The study’s approach differs from others in that it will integrate proven falls reduction strategies into a cohesive intervention that can be adopted by many health care systems. “This collaboration with PCORI exemplifies our efforts to go beyond the norms to solve the nation’s health issues,” said NIH Director Francis S. Collins, M.D., Ph.D. “The problems we face are complex and therefore require thoughtful and complex solutions. I am hopeful this initiative will greatly improve the lives of those most at risk for falls.”
Previous studies have analyzed risk factors for falls and falls injuries, along with interventions to prevent them. But the best evidence about how to reduce falls has not been broadly applied. Attempts to change physician behavior about falls through conventional medical education channels and other methods have not been very effective. Patients and other stakeholders generally have not been partners in the research process and, as a result, not fully engaged.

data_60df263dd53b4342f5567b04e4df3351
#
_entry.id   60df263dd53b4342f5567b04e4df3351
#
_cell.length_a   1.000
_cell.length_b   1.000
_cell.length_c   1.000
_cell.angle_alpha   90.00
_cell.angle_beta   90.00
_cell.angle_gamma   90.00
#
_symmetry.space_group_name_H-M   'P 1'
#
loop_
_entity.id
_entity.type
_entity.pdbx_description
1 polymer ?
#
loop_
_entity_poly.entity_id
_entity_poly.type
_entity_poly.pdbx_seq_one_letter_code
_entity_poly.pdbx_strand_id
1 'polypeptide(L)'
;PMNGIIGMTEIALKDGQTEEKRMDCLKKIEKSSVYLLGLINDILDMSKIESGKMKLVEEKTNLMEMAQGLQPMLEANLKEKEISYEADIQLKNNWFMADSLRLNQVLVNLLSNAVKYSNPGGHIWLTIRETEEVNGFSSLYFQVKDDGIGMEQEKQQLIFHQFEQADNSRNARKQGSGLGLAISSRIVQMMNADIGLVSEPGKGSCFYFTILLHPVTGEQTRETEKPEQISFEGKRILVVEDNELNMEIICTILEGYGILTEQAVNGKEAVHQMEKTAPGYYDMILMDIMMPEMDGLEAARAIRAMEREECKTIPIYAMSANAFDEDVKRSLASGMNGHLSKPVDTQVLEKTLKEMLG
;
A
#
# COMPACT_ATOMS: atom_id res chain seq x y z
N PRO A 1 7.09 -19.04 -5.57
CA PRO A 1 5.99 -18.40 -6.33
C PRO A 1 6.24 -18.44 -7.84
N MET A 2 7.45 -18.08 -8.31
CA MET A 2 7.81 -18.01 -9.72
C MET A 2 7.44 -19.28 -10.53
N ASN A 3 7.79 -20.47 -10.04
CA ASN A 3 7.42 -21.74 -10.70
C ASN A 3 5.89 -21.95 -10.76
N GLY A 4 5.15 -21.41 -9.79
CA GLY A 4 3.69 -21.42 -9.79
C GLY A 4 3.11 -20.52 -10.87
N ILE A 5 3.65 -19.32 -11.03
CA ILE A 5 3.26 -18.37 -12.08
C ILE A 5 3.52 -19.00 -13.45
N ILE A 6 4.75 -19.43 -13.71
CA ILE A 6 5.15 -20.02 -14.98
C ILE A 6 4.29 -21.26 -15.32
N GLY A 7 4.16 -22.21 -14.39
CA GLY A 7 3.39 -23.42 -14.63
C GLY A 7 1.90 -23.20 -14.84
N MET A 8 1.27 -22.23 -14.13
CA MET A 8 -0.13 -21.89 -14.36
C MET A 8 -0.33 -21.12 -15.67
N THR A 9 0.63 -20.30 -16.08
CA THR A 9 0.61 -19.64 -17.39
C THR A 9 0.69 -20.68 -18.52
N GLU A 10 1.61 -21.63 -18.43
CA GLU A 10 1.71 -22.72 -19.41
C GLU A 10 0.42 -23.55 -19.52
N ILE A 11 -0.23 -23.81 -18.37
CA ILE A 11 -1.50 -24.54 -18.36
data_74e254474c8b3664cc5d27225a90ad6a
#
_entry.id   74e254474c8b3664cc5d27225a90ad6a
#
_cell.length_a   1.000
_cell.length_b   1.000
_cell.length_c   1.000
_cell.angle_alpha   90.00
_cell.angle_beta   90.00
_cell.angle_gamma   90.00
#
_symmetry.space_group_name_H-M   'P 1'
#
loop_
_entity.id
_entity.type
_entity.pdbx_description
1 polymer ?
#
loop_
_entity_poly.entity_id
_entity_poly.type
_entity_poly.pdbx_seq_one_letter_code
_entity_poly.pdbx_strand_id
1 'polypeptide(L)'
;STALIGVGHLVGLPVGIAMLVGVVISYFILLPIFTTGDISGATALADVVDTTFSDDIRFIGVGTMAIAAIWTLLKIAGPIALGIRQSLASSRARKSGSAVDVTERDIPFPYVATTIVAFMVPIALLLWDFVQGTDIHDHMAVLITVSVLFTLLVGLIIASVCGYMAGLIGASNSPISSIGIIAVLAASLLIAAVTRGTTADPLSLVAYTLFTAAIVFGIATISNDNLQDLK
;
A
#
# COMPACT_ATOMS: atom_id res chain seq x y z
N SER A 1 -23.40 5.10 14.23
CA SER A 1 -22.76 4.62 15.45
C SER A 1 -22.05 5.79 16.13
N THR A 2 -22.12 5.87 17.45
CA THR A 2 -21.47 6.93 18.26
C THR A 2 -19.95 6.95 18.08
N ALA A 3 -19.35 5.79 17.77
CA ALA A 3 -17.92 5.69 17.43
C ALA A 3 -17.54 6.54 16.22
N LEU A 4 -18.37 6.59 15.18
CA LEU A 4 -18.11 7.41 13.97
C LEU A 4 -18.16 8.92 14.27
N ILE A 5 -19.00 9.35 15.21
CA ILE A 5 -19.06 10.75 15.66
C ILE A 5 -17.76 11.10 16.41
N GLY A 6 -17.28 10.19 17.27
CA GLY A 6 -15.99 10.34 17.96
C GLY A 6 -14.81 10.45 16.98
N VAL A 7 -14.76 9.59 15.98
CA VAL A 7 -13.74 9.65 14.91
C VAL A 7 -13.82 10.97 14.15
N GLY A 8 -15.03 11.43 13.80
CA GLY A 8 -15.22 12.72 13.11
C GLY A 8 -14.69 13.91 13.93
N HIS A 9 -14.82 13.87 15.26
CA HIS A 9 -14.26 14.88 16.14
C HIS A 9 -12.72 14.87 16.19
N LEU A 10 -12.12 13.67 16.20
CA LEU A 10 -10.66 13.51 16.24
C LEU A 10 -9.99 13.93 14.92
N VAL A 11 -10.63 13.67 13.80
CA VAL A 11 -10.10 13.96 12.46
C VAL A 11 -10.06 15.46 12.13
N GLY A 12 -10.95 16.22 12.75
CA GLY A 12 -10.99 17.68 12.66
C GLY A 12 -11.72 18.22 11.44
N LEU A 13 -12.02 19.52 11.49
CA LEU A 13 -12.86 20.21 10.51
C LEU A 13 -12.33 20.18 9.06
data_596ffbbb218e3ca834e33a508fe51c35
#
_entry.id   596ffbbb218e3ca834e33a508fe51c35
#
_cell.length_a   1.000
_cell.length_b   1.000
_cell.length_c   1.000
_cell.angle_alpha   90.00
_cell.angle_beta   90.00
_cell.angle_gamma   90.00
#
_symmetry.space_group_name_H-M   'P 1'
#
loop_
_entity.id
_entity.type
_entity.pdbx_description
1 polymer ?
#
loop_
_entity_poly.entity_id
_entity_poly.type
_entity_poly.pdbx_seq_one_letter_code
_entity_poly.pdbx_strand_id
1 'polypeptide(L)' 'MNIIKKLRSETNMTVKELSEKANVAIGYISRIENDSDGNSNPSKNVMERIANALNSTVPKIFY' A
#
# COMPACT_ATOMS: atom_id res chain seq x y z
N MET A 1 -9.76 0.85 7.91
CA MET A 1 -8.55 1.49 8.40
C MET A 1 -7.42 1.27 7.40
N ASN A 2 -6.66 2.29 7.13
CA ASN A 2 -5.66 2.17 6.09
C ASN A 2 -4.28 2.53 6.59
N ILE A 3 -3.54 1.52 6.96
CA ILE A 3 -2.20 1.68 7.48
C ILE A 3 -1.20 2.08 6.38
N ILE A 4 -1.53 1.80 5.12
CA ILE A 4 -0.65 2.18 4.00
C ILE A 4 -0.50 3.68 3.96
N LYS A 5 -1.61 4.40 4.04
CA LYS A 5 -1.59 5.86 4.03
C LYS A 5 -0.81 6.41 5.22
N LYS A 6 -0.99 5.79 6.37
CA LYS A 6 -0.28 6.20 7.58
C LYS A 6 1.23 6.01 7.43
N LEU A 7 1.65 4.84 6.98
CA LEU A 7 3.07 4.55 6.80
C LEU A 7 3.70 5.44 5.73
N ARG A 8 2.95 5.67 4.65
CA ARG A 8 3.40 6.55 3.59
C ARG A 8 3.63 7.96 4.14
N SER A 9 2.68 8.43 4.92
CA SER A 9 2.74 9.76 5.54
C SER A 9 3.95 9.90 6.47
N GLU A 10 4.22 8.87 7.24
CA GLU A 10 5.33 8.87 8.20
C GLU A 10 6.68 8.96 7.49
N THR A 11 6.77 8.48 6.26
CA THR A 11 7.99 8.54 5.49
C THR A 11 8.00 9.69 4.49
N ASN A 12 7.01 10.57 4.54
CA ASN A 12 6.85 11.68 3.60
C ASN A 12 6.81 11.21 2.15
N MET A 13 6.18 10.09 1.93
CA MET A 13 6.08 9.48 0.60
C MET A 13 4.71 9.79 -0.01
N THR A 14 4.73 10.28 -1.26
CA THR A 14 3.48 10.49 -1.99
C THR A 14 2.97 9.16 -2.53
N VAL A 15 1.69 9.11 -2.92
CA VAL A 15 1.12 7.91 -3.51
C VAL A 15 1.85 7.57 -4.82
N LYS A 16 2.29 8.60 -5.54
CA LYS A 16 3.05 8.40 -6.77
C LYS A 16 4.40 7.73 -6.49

“With this trial, we will be able to evaluate interventions on a comprehensive and very large scale,” said NIA Director Richard J. Hodes, M.D. “This study will focus on people at increased risk for injuries from falls, the specific care plans that should be implemented, including interventions tailored to individual patients, and how physicians and others in health care and in the community can be involved.”